I say this as a white man who has largely ignored explicit anti-racist actions in building Fulcrum. I’ve always favored an implicit approach. As a teacher, I relied on giving students the most demanding classroom learning experiences I could and supporting them to rise to meet them as my way of showing my commitment to equity in education. Leaving race out of some conversations and my approach to teaching was a privilege and I was wrong to do so.
This same orientation has shaped Fulcrum’s implicit commitment to equity by supporting schools and teachers to provide students with rigorous classroom instruction. This is incomplete and insufficient, right down to me ignoring equity and anti-racism as a key consideration in the webinar.
If widespread protests hadn’t erupted, would I have had this realization? I don’t think I would have. It was just as urgent when Trayvon Martin was killed or Tamir Rice or Michael Brown or Philando Castile or Sandra Bland or Eric Garner or Freddie Gray, but I held on to my approach of implicit actions instead of explicit commitment.
George Floyd’s murder has changed a lot of people’s perceptions of racial justice around the country. I know that it has shaken me loose of merely implicit commitment to anti-racism in schools. I don’t know precisely where this journey towards explicit action will take me or Fulcrum or education writ large just yet, but I do know that it’s high time we commit to finding out.
Let me correct one of my implicit-commitment-is-enough missteps: as you watch the webinar and/or continue planning for re-entry to school in the fall, add in Anti-Racism to each and every consideration at each of the three tiers. Throughout, ask yourself:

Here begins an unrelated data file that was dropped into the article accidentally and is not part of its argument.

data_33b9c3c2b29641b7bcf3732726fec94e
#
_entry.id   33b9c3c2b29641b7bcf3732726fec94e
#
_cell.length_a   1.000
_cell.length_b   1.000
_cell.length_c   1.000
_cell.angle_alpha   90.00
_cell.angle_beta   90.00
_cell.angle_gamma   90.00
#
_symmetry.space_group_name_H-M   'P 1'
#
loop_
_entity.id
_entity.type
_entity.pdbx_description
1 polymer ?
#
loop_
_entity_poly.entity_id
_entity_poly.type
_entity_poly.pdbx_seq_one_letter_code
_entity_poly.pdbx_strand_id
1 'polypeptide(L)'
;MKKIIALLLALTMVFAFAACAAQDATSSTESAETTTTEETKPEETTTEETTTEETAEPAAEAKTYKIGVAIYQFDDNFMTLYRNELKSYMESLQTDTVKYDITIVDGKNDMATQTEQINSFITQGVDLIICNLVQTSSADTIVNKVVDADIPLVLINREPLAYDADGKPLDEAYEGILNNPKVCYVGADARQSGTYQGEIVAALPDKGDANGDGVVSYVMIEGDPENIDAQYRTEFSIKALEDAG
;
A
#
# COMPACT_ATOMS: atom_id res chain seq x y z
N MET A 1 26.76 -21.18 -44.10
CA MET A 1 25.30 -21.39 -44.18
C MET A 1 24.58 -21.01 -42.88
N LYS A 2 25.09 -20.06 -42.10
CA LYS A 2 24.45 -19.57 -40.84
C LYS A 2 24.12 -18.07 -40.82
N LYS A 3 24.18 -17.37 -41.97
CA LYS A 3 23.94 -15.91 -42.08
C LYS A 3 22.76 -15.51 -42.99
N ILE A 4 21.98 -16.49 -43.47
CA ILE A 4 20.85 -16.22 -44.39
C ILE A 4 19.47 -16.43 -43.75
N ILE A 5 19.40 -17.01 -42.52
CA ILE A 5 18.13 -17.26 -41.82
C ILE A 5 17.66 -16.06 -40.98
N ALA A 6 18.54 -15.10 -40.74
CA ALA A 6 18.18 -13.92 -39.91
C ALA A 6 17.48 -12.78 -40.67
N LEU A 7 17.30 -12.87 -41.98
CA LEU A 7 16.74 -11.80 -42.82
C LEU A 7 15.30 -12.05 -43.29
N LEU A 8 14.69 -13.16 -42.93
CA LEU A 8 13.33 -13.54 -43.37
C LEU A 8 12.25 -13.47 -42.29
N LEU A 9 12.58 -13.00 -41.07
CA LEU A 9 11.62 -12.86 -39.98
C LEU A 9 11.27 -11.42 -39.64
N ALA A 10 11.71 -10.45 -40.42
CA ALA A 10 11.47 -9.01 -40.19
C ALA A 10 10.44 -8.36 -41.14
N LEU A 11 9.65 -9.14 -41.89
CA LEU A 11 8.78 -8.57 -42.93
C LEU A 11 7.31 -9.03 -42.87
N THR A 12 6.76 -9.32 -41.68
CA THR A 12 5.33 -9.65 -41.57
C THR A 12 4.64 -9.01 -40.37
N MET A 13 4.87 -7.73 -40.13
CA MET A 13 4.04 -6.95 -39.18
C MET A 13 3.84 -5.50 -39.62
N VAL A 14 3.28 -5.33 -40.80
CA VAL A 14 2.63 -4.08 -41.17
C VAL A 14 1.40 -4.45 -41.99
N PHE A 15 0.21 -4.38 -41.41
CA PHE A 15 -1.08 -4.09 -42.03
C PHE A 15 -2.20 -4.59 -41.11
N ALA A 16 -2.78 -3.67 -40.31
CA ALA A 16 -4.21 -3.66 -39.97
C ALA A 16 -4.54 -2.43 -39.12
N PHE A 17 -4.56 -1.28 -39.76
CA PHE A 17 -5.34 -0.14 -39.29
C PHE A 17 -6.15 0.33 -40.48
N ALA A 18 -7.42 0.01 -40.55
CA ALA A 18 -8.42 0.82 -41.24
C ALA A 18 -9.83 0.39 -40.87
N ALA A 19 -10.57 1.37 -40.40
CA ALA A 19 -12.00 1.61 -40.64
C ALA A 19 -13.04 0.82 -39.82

“How are our actions, policies, and decisions explicitly committing to anti-racism through [this component]?”
“Will this perpetuate racism or dismantle it?”
As you do this in your schools, we’re doing the same at Fulcrum. We are scrutinizing ourselves, our company, and our schools’ practices in relation to racism, privilege, inclusivity, and equity in order to educate and act in ways that eliminate racial disparities and explicitly put anti-racist ideals into action within Fulcrum and our schools.
We do not expect this to be easy work; we are working to make authentic, lasting changes and not just play on the surface or pay lip service to the current movement. We’re challenging our guiding frameworks and resources that we use to support schools and shape instructional leadership. We’re challenging our organizational structures and hiring practices. We’re challenging the explicitness (or implicitness, as the case has been) with which we operate as an anti-racist organization that partners so deeply and closely with our school partners. We’re challenging our own personal beliefs and actions in order to deepen our understanding of ourselves and our personal roles as anti-racists in schools and society. This has already been hard and we expect it to get even harder, but we are in it for the long haul and true systemic change.
It shouldn’t have taken a global pandemic or more murders of Black people at the hands of police to do so, but that is the moment we are in and we can seize the opportunity now that it is the situation in which we find ourselves.
It’s not just an opportunity; it’s an obligation.